I shall argue, then, that unpredictable characteristics made Loy’s domestic objects unique. This happened normally at the end of her poems where she used strong verbs, illogical deductions and opposing images to supply a question regarding the outer world. ‘Virgins Plus Curtains Minus Dots’ could be seen as an apt example. At first, ‘virgins’ are described quietly and gently behind the curtain using words like seeing, whispering and squeaking. However, at the end, the poet reveals a chance that the virgins might scratch, which can be considered as paradoxical:
Against the virgins who

Might scratch425


Moreover, in my opinion, the point of view in this poem is not that of the virgins but of the person outside the window. This also reveals another paradox: the question of the outer world will be answered from the inner world. Indeed, what could be thought about the life of virgins-without-dowry behind the curtain-without-dots (a pun by Loy) may be different from what is actually going to be. ‘Virgins’, ‘curtains’, ‘weeds’ and ‘home’ could be real, but the drilled eyes, the men passing behind the curtain, the sound of squeaking, the three times repetition of the auxiliary verbs ‘might’ and ‘may’ suggest unreality. As such, questions about domestic space, marriage and women’s lives could be raised inside those terms themselves.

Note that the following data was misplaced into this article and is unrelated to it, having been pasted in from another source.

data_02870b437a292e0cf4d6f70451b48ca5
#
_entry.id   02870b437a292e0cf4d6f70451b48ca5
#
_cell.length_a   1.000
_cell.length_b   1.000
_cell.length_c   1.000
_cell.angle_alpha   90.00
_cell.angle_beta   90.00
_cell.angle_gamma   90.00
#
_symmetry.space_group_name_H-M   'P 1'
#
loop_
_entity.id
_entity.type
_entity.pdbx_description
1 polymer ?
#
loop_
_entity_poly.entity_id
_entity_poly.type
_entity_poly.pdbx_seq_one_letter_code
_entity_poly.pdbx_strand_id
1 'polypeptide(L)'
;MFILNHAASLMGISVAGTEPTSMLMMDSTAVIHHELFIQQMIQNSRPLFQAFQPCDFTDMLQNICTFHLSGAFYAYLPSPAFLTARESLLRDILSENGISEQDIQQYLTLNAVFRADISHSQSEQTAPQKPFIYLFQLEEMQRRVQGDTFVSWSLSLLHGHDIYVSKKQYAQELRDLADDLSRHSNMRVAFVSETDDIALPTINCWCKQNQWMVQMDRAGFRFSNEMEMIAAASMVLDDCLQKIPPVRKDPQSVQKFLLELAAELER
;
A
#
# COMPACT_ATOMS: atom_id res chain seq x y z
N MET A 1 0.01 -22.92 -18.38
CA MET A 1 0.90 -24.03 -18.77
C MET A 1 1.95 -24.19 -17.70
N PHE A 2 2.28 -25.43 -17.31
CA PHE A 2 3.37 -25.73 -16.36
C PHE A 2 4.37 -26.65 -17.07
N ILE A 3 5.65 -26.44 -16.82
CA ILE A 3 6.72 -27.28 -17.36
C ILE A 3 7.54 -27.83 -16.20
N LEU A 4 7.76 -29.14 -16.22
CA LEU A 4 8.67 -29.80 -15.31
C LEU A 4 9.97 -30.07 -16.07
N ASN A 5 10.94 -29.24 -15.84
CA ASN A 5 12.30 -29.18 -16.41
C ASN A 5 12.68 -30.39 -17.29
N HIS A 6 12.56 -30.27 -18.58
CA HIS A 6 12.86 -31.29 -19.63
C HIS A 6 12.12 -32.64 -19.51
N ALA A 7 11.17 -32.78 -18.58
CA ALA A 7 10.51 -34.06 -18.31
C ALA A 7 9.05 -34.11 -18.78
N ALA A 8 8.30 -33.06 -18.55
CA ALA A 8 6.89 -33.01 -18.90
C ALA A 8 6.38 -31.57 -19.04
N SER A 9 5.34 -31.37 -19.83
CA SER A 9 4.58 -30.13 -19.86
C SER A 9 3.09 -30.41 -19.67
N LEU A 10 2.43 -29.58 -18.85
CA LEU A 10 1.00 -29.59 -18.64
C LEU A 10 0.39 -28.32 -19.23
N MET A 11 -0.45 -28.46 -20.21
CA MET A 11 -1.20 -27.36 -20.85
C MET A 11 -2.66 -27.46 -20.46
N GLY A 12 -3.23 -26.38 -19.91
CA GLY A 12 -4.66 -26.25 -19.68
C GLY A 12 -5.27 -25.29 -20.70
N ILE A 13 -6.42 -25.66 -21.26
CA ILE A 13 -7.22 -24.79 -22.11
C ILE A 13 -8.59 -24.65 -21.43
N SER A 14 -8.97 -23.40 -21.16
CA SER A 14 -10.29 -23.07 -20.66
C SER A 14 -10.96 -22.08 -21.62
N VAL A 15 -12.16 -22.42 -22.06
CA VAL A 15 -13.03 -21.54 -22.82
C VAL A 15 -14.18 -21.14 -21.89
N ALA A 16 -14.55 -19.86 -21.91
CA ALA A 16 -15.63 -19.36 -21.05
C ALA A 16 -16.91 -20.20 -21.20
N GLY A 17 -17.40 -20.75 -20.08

A final idea that I shall examine is a suggestion about the position from which objects were seen by Loy and Magritte. Loy wrote about objects from the perspective of a person who understood and had a close relationship to them; in other words, she explored them from the position of the owner, whereas Magritte saw objects with the eyes of a painter who forgot or lost the familiar vision. Therefore, he saw them from the position of a stranger. I use a common object which appeared in both their writing and painting as a typical example: the curtain.
Loy wrote about it in ‘Virgins Plus Curtains Minus Dots’:
Houses hold virgins

The door’s on the chain


‘Plumb streets with hearts’

‘Bore curtains with eyes’426


Loy raises a lot of questions in this stanza. She changes the nature of objects and reverses what we have known and thought about them by a series of word-connections overlapping each other. In the third verse, they are: plumb-streets, plumb-with-hearts, plumb-streets-with-hearts, streets-hearts. Therefore, with the action of ‘plumbing’, the streets turn out to have depth, to have a bottom and something secret to find out, as if they are finding the truth. Moreover, it must be something that cannot be found out in any other way except by ‘plumbing’. However, ‘plumb’ is written in combination with ‘hearts’, which evokes another image of life, love or even blood. Similarly, instead of a heavy metal object matching with ‘bore’, she chooses ‘eyes’. This suggests an image of someone trying to drill (or penetrate) the curtain to see what they are not allowed to, like a voyeur. Therefore, curtains-minus-dots in houses seem to be responsible for preventing the other non-domestic objects and subjects telling their mysteries. In the broader context of the whole poem, according to Laura Scuriatti, it ‘prompts us to think beyond the ‘prison-house’ of gender’.427